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John Turney
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Foreign Exchange Infrastructure: Yesterday, Today and Tomorrow

In this exclusive to Traders Magazine, John Turney, Global Head of Outsourced FX at Northern Trust, discusses the evolution of the fx infrastructure and what is to come.

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February 1, 2005

An Era of Technology Bells and Whistles

By Mark Longo

It's a great time to be an options technology nerd.

Traders have been searching for a one-stop shop since the earliest days of multi-asset trading. Now numerous firms have developed trading platforms to facilitate this multi-asset trading. However, the flood of technology has many traders looking for the right solution. The current technology king is still regarded by many as SunGard's Microhedge. Developed by market makers on the floor of the CBOE, it has evolved into one of the premier software packages for managing theoreticals and executing trades. This system allows users to stream quotes continuously to any of the electronic exchanges.

Another product is the Orc Trader system from Orc Software. Unlike its Tolkien-inspired name, the software package is quite original. It offers an intuitive drag-and-drop interface that allows you to enter complex spread orders relatively quickly. It also provides connectivity to over 80 worldwide markets, allowing you to stream quotes and make trades across a number of different asset classes.

"You can trade in multiple markets around the world and have the positions converted into a single currency," says Peter Sibirzeff, managing director of Orc Software North America. "We also have a fair risk management suite."

Traders looking for a solid trade execution suite might want to consider REDIPlus Version 5 from Goldman Sachs. This system also offers drag-and-drop execution with an interface that simplifies order entry. "You'll find that our interface is intuitive," says Greg Tusar, managing director of product development for Goldman. "If you're entering a spread order, when you're putting in one side, it's already filling in the other."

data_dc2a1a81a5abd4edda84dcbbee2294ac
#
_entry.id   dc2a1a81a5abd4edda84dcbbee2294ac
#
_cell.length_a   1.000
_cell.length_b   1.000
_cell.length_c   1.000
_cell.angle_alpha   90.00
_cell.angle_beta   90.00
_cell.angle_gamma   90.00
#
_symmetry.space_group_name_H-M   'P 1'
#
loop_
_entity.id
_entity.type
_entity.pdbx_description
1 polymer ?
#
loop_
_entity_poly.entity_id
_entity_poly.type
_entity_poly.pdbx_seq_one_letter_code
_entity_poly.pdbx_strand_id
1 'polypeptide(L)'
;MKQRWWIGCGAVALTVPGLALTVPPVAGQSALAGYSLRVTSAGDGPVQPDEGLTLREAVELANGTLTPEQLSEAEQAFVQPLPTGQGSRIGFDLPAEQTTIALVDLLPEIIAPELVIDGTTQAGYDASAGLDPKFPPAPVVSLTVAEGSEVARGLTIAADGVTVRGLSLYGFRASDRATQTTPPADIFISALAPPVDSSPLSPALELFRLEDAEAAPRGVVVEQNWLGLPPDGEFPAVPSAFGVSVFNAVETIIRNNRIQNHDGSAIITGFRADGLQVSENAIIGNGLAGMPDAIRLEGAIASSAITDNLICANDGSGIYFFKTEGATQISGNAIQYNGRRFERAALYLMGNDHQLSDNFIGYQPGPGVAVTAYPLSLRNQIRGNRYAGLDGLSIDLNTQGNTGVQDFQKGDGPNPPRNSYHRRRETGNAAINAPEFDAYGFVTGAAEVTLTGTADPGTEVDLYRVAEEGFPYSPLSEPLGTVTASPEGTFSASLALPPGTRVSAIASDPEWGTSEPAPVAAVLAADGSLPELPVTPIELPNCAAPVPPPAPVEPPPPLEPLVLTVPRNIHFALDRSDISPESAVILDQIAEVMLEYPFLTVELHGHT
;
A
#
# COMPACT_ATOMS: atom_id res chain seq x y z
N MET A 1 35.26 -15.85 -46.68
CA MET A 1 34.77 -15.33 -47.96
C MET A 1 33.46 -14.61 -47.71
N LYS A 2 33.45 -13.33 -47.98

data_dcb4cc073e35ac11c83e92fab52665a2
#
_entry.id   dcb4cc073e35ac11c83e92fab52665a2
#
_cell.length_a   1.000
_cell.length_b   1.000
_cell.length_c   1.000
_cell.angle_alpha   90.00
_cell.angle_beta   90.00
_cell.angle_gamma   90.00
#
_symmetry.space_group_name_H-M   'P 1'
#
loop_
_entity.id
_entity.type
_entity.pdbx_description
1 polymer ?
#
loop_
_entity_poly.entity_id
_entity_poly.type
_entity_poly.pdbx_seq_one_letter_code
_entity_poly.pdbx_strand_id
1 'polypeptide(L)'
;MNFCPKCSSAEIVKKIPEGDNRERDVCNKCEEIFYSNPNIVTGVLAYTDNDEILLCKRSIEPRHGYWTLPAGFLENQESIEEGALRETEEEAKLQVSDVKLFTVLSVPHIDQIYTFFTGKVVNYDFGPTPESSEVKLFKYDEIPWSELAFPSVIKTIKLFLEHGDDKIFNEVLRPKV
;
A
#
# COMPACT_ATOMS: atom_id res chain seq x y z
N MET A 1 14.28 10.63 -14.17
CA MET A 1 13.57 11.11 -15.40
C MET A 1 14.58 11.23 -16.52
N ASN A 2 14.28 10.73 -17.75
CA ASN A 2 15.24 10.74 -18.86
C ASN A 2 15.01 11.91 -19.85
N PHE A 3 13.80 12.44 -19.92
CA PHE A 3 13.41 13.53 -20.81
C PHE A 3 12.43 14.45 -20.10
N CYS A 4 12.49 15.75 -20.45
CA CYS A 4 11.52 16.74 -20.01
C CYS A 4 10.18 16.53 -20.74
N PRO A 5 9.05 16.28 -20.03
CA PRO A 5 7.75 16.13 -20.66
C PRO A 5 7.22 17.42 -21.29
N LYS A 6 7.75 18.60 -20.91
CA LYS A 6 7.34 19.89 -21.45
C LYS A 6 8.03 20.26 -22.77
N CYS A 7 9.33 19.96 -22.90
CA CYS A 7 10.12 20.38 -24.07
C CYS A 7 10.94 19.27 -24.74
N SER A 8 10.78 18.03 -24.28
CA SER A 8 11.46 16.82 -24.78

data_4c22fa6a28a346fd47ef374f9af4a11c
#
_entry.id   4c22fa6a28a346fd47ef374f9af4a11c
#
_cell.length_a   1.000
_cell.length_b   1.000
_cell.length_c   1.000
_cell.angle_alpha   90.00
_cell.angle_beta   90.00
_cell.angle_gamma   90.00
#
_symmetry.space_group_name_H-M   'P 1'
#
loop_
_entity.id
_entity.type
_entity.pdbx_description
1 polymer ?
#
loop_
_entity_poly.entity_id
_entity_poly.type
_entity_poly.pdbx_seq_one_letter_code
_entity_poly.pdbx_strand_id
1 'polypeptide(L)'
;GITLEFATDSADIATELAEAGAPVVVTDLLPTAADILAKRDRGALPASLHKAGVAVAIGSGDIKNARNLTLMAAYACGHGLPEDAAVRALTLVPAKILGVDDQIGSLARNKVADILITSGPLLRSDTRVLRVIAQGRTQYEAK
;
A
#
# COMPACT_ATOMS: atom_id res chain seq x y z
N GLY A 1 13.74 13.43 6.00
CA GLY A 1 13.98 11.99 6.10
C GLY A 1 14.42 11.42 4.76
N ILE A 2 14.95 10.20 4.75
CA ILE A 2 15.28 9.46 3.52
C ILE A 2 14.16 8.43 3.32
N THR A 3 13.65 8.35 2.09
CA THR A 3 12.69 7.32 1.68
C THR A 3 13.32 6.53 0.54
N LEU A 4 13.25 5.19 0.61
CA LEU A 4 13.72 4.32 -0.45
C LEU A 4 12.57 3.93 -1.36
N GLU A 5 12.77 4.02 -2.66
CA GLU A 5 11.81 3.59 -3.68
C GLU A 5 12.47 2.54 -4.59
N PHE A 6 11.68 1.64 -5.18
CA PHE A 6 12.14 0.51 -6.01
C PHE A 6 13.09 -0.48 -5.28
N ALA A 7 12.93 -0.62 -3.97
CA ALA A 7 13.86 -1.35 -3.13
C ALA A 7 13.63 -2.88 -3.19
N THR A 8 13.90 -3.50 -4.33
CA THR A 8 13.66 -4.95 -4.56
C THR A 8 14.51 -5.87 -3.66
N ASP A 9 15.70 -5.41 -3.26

Goldman made a big bet in its order routing technology so that that trades are sent rapidly to the exchange posting the best price. The Goldman product has an algorithmic trading feature that lets traders automatically execute complex trading strategies in various asset classes. None of these systems requires you to route orders through a particular broker or exchange, so you don't have to worry about setting up new brokerage accounts when you install the system. In addition, none of these systems requires the purchase of a front-end machine. Instead, these software packages can be downloaded and installed onto an office PC. As with most software, pricing varies depending on the number of users.

The options industry has seen dramatic technological change in the last decade. When I entered the options business in the mid-90s, before I became a financial journalist, it was taken as gospel that everything would be electronic by the turn of the millennium. However, here we are five years later and the floor-based exchanges are still standing. What will the next five years bring? Will the old exchanges finally succumb to the march of technology?

"Some people say that the options industry will be completely electronic in five years," says Ken Leibler, CEO of the electronic Boston Options Exchange. "I don't know if I'd go that far. But, long before five years, the electronic markets will dominate the business." Dale Carlson, a spokesman for the PCX, is blunt. "We don't believe there will be a traditional trading floor anywhere in the country by the end of the decade." One buyside trader agrees. "The options markets will be completely electronic within five years," says Kevin Connellan, director of equity trading at Northern Trust in Chicago.